If you haven’t heard, Carolina Beach recently overturned its law prohibiting out-of-town food trucks from serving the community after the Institute for Justice filed a lawsuit on behalf of food truck owners. Good! After all, isn’t competition a good thing? Competition leads to innovation, better quality of services and products, and lower costs.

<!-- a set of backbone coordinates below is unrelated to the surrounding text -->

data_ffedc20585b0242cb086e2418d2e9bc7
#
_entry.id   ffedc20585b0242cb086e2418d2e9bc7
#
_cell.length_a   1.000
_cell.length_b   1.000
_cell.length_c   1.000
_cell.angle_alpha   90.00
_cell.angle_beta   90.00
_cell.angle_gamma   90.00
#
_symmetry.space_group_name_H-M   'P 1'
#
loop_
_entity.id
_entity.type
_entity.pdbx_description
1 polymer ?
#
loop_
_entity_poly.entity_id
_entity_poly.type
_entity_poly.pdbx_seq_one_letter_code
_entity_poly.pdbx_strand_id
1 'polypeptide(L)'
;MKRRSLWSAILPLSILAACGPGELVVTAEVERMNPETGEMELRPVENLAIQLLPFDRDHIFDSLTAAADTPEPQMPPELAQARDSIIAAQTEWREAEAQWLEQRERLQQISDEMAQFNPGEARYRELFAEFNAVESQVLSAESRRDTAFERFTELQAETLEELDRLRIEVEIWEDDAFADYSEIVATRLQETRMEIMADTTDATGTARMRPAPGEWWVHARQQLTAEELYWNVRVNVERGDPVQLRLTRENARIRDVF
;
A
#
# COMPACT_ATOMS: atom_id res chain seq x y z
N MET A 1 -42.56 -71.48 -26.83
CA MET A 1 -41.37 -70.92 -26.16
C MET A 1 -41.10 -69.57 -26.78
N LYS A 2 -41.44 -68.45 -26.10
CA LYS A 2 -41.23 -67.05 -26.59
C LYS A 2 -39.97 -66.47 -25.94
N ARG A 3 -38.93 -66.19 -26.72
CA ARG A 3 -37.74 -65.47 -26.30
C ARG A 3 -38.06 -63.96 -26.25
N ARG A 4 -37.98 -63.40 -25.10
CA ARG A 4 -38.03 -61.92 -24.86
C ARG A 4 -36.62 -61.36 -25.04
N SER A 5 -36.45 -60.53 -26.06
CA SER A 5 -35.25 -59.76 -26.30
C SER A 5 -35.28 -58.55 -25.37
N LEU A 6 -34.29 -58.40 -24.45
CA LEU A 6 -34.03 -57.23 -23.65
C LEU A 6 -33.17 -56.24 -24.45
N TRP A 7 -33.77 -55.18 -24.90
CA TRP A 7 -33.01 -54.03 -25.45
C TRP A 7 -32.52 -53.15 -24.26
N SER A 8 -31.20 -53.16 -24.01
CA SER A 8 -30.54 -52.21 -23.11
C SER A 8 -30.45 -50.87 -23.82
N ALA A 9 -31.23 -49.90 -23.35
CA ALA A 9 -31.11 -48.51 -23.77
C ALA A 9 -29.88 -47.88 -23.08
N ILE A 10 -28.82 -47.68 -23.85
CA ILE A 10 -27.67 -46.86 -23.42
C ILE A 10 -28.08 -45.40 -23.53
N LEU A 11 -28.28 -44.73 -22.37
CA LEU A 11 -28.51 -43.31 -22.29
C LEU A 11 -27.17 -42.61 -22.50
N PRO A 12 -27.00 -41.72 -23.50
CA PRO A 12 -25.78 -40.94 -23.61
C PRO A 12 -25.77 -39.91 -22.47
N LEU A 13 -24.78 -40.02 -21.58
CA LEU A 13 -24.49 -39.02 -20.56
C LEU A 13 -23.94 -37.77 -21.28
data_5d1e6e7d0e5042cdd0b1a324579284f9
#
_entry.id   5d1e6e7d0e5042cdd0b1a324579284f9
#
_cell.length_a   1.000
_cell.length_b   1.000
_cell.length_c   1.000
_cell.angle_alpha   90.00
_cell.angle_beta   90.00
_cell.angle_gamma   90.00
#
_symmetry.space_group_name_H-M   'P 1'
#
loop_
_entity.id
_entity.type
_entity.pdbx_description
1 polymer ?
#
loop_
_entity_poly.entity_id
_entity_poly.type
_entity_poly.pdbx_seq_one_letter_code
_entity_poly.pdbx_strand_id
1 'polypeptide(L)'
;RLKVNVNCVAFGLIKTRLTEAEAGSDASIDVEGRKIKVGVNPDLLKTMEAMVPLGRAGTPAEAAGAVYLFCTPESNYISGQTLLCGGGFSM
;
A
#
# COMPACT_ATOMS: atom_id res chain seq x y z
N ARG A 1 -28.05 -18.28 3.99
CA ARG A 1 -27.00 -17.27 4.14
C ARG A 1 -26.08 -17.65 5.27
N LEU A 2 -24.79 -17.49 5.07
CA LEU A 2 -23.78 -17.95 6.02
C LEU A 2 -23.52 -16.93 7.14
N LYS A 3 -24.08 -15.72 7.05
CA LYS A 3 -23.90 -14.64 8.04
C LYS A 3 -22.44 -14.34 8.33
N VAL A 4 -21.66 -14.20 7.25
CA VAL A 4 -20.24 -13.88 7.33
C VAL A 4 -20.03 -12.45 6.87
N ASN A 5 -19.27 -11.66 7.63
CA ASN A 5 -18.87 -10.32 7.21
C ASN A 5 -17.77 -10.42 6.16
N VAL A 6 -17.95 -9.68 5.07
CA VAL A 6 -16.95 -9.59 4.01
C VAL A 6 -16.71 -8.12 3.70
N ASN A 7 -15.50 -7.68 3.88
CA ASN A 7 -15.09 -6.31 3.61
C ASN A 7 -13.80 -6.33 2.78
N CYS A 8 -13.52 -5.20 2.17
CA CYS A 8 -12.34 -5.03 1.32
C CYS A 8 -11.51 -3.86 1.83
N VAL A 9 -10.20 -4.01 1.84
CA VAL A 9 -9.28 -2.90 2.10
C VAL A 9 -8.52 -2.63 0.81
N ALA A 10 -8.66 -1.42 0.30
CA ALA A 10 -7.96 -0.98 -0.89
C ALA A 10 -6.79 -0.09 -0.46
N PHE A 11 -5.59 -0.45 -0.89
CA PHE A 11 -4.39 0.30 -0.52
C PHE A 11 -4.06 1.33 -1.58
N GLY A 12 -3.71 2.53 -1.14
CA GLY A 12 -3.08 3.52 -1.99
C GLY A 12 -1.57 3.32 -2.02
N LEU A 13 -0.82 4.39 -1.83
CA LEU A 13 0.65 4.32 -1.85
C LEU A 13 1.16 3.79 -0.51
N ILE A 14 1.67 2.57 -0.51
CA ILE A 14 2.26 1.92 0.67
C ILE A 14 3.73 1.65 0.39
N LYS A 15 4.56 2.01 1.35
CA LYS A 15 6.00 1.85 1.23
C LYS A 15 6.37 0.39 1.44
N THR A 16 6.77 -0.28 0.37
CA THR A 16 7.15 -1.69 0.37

This principal has far-reaching implications. For example, let’s consider the health care industry. Innovative approaches that have lowered costs for patients and increased quality of service, while still improving efficiency for providers, have created more options aside from traditional health care services. Examples include telemedicine and Direct Primary Care(DPC), which allow providers and patients to make choices that best suit their specific needs. I foresee numerous innovative practices and transformations in the health care industry in the future, but one topic that warrants serious consideration for review – and soon – is certificate of need (CON). JLF’s policy position on Certificate of Need explains that, “CON laws restrict access to care, put government control ahead of patients and doctors, handcuff health providers from offering care in their communities, increase health care costs by preventing competition, undermine the doctor-patient relationship, and add anxiety about quality of care when we are most vulnerable.” JLF has proposed repealing CON laws for years. I’ll save the detailed arguments among proponents and opponents for another day. Until then, here’s some food for thought: I’ve heard the argument that, because health care is such a highly regulated industry, the idea that a competitive market would be beneficial (as it is in other markets) is unfounded.  But, there are plenty of examples, such as this one from Foundation for Economic Education, that “illustrate the power of competition, even in highly regulated markets, to benefit consumers.”